In the United States between 1998 and 2007, around 1,500 people were infected with meningococcal disease,
Meningococcal disease can be deadly. The National Meningitis Association noted that 11 percent of those infected will die, with MedlinePlus adding that those at highest risk for dying from meningococcal disease are young children and adults who are over age 50. Two vaccines exist in the United States: meningococcal polysaccharide vaccine and meningococcal conjugate vaccine. But nearly half of preteens and teens in the United States have not been vaccinated, according to Voices of Meningitis. Even more shocking is the number of preteens and teens who engage in risky behaviors that put them at greater risk for contracting meningococcal disease.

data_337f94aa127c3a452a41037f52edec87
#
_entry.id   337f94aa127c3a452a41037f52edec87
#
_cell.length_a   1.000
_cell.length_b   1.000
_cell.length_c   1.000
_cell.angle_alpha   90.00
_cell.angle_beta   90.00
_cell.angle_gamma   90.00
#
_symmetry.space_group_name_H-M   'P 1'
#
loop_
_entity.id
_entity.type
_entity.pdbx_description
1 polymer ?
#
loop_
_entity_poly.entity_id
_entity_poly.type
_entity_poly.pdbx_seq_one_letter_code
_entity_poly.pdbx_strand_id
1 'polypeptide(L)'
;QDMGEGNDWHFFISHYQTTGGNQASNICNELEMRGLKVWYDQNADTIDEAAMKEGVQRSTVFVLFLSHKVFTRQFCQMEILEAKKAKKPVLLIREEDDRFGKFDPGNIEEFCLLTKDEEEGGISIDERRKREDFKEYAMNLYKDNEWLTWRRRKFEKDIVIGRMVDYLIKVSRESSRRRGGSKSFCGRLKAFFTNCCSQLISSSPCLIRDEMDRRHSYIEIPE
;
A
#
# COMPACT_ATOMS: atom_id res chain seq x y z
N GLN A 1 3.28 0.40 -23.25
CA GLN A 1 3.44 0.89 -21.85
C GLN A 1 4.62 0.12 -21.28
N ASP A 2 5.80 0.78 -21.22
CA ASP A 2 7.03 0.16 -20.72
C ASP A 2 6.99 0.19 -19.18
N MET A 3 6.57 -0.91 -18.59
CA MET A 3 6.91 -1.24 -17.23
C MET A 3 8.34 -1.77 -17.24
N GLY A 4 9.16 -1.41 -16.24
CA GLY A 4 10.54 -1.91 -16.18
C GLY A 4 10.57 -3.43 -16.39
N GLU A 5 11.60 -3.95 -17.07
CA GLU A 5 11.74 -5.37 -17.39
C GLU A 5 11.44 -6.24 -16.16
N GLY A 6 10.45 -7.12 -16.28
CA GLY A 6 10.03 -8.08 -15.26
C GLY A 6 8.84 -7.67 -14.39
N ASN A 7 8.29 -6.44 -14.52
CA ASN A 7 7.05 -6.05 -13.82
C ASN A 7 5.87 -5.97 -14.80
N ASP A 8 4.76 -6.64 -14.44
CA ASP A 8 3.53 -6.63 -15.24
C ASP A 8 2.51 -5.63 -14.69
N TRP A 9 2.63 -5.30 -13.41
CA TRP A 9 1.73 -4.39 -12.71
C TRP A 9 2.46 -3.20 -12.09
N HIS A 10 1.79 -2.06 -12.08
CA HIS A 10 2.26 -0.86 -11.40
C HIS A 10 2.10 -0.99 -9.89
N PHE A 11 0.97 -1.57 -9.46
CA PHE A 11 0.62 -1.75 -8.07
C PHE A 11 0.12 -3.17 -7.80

The National Association of School Nurses, in collaboration with Sanofi Pasteur, recently conducted a survey on meningococcal disease. Linda Davis-Alldritt, MA, BSN, RN, FNASN, FASHA, the president of the National Association of School Nurses, told EmpowHer “the survey found that while most preteens and teens are aware that certain activities can increase their risk of getting meningitis, like sharing eating utensils, water bottles or drinking glasses, and even kissing, 82 percent still engage in these activities.